Sty (or Stye)

A sty is when the oil gland of the eyelid becomes inflamed. It may develop into an infection with a small pocket of pus (an abscess). This can cause pain, redness, and swelling. In early stages, a sty is treated with antibiotic cream, eye drops, or a small towel soaked in warm water (a warm compress). More severe cases may need to be opened and drained by a healthcare provider.

Home care

  • Eye drops or ointment are often prescribed to treat the infection. Use these as directed. 

  • Artificial tears may also be used to lubricate the eye and make it more comfortable. You can buy these over the counter without a prescription. Talk with your healthcare provider before using any over-the-counter treatment for a sty.

  • Apply a warm, damp towel to the affected area for at least 5 minutes, 3 to 4 times a day for a week. Warm compresses open the pores and speed the healing. Make sure the compresses are not too hot, as they may burn your eyelid.

  • Sometimes the sty will drain with this treatment alone. If this happens, keep using the antibiotic until all the redness and swelling are gone.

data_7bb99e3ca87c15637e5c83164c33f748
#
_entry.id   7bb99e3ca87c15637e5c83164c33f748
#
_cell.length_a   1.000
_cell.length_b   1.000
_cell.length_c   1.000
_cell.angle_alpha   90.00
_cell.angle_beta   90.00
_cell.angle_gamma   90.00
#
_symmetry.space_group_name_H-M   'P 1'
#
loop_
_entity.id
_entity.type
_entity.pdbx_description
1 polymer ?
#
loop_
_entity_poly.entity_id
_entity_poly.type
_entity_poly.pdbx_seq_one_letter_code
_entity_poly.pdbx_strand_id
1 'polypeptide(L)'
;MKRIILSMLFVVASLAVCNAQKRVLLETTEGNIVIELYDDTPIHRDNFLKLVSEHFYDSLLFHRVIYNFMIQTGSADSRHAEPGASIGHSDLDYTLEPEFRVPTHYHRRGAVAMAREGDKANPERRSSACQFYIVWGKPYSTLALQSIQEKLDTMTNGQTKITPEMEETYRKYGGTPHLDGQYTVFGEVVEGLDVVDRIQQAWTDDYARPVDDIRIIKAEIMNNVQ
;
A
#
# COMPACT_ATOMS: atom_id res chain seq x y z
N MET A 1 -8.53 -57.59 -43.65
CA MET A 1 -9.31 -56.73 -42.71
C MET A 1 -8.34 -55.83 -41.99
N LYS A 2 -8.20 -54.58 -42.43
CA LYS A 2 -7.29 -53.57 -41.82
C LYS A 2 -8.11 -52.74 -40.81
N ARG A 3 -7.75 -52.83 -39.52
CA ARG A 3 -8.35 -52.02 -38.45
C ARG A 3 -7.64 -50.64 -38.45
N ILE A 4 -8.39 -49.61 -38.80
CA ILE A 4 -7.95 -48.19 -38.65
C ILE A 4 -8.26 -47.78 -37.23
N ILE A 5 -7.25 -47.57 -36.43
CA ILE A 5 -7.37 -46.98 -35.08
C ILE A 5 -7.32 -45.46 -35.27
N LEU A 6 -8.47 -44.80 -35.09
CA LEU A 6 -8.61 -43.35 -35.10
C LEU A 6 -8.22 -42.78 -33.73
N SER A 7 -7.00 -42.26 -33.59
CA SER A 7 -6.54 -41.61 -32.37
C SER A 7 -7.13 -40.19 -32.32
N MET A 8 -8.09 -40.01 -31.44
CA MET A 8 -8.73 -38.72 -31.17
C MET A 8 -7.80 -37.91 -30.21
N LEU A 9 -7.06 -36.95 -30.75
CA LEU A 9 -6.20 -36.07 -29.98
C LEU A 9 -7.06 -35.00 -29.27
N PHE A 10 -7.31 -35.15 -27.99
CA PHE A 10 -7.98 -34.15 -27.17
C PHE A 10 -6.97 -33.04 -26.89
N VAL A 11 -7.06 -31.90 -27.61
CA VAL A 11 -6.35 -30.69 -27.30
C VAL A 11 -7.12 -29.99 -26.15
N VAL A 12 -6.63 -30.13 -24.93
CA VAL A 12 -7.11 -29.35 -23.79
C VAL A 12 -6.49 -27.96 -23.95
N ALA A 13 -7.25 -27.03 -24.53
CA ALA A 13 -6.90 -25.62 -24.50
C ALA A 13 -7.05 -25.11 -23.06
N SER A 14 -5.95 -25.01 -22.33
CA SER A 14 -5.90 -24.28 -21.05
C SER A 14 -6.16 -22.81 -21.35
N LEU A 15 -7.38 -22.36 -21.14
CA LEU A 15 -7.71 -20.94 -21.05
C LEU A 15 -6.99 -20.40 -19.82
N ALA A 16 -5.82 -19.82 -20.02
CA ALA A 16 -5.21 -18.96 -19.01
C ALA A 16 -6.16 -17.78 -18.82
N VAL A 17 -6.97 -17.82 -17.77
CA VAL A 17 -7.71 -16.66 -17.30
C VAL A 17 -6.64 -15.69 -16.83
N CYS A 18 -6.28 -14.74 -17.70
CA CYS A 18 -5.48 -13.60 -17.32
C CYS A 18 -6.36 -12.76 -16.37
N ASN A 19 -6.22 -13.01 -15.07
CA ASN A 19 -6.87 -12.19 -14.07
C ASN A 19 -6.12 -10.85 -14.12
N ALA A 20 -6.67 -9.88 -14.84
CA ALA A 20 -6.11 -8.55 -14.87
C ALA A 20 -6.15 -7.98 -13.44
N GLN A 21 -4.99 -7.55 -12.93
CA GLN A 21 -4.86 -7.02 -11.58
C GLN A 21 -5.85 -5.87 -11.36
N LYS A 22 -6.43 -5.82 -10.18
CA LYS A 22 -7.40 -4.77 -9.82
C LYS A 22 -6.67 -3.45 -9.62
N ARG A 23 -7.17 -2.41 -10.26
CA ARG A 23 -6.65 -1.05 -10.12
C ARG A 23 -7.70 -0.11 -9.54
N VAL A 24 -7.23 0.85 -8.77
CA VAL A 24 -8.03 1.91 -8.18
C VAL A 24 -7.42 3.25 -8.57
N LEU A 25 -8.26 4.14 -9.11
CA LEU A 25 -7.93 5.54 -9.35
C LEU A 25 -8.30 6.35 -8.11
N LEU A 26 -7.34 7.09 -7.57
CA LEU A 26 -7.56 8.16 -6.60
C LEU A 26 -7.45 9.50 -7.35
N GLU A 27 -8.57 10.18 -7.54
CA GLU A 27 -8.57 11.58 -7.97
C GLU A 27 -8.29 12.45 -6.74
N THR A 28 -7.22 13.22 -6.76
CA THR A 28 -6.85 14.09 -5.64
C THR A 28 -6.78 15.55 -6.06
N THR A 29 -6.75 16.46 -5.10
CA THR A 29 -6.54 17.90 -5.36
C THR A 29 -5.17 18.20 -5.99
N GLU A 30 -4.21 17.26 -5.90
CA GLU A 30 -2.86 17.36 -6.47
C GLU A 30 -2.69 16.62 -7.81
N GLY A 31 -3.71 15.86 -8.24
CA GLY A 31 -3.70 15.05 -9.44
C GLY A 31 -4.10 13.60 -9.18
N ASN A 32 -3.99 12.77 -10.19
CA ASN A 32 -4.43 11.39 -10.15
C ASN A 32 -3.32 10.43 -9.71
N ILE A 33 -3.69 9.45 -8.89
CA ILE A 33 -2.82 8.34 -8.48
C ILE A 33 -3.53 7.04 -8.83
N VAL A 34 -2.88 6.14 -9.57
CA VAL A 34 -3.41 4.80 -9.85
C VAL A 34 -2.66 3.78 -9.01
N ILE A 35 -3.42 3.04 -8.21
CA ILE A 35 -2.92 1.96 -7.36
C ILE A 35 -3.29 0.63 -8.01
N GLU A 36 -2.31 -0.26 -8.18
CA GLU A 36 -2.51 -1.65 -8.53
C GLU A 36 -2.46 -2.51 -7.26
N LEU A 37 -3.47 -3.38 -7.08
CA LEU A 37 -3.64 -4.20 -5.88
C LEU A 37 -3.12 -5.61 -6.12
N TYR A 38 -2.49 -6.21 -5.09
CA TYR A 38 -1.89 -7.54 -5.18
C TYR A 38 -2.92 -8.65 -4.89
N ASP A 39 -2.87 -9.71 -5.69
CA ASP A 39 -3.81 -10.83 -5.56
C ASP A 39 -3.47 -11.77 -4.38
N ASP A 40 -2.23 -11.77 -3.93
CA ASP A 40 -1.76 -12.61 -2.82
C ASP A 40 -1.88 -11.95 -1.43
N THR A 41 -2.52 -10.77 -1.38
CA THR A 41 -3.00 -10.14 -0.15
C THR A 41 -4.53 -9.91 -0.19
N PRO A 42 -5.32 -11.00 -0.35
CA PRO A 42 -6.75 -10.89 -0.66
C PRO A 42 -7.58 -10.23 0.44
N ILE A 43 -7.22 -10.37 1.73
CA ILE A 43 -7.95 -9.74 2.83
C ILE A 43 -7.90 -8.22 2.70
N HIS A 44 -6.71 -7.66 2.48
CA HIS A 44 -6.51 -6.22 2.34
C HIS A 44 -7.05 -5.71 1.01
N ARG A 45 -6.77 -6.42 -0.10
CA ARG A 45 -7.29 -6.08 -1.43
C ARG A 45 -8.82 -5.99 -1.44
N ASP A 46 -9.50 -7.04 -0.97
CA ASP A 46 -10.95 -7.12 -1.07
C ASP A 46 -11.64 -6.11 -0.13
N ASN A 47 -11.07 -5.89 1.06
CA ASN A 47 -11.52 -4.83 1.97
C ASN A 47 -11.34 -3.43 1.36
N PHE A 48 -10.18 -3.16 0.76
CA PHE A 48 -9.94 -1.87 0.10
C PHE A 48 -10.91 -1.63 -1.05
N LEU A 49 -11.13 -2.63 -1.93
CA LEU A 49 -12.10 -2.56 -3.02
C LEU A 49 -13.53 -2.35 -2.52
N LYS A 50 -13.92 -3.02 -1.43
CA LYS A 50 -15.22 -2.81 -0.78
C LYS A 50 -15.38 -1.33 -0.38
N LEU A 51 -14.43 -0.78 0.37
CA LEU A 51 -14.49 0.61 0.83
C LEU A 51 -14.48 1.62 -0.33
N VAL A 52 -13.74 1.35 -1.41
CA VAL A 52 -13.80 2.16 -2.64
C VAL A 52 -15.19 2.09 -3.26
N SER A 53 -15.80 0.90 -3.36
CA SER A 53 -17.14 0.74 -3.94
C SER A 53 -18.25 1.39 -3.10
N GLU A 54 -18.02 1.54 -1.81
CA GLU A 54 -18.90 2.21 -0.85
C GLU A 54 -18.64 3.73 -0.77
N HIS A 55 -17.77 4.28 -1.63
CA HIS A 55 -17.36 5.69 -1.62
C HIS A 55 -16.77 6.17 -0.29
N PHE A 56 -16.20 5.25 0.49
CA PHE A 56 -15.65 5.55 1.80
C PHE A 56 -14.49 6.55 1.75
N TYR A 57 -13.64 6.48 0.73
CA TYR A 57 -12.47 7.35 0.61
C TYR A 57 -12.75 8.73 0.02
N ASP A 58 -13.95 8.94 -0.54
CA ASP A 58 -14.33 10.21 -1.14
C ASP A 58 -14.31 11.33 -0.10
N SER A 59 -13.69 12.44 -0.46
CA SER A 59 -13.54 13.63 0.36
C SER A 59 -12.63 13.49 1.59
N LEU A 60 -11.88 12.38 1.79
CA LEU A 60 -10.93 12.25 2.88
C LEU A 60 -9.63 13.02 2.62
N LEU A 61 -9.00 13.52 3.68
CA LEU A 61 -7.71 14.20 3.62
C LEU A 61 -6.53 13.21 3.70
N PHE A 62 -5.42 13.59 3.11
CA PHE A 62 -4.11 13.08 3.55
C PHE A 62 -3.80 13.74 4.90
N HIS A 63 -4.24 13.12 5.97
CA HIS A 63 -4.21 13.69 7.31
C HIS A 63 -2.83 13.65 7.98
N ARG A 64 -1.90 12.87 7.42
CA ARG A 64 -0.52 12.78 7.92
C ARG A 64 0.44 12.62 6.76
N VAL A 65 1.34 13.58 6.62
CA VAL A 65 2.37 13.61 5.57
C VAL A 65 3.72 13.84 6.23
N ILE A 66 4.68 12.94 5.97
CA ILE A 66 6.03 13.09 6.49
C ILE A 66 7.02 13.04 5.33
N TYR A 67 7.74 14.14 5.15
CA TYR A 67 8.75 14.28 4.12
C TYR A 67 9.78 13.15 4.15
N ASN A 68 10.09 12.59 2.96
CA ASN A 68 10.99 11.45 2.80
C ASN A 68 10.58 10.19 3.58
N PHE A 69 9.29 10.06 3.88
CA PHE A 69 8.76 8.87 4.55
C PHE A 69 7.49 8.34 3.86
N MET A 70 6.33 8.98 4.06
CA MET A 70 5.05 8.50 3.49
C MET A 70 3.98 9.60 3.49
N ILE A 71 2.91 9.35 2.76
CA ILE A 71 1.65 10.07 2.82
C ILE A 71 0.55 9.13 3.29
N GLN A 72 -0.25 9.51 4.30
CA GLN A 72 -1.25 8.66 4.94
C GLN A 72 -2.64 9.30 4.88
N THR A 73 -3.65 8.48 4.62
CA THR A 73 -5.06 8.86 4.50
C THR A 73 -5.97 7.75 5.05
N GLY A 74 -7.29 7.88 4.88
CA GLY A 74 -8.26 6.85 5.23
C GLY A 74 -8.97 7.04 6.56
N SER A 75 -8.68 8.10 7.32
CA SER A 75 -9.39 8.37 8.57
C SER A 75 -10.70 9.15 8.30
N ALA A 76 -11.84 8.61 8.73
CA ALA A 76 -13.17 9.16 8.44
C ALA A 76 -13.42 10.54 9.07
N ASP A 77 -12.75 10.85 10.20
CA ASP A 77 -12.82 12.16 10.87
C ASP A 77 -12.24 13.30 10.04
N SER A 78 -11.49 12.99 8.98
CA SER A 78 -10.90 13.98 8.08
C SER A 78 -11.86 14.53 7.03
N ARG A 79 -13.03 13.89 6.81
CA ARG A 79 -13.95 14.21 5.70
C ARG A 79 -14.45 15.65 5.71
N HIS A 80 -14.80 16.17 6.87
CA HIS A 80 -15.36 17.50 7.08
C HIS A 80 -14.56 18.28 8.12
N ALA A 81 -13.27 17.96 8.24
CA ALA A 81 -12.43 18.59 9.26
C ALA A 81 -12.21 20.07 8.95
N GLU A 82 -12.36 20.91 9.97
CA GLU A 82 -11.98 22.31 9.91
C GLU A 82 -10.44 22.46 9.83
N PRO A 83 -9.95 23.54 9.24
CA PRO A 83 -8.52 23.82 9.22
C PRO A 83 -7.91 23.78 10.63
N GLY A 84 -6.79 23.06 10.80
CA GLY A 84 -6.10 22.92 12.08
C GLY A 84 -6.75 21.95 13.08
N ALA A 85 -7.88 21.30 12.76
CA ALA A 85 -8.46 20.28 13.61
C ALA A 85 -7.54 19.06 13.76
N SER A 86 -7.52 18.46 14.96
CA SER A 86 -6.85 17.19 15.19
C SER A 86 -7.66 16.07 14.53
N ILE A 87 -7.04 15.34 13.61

• Wash your hands before and after touching the infected eyelid.

  • Don’t squeeze or try to break open the sty.

Follow-up care

Follow up with your healthcare provider, or as advised. 

When to seek medical advice

Call your healthcare provider or seek medical care right away if any of these occur:

  • Increase in swelling or redness around the eyelid after 48 to 72 hours

  • Increase in eye pain or the eyelid blisters

  • Increase in warmth—the eyelid feels hot

  • Drainage of blood or thick pus from the sty

  • Blister on the eyelid

  • Inability to open the eyelid due to swelling

  • Fever of 100.4°F (38°C) or above, or as directed by your provider

  • Vision changes

  • Headache or stiff neck

  • The sty comes back

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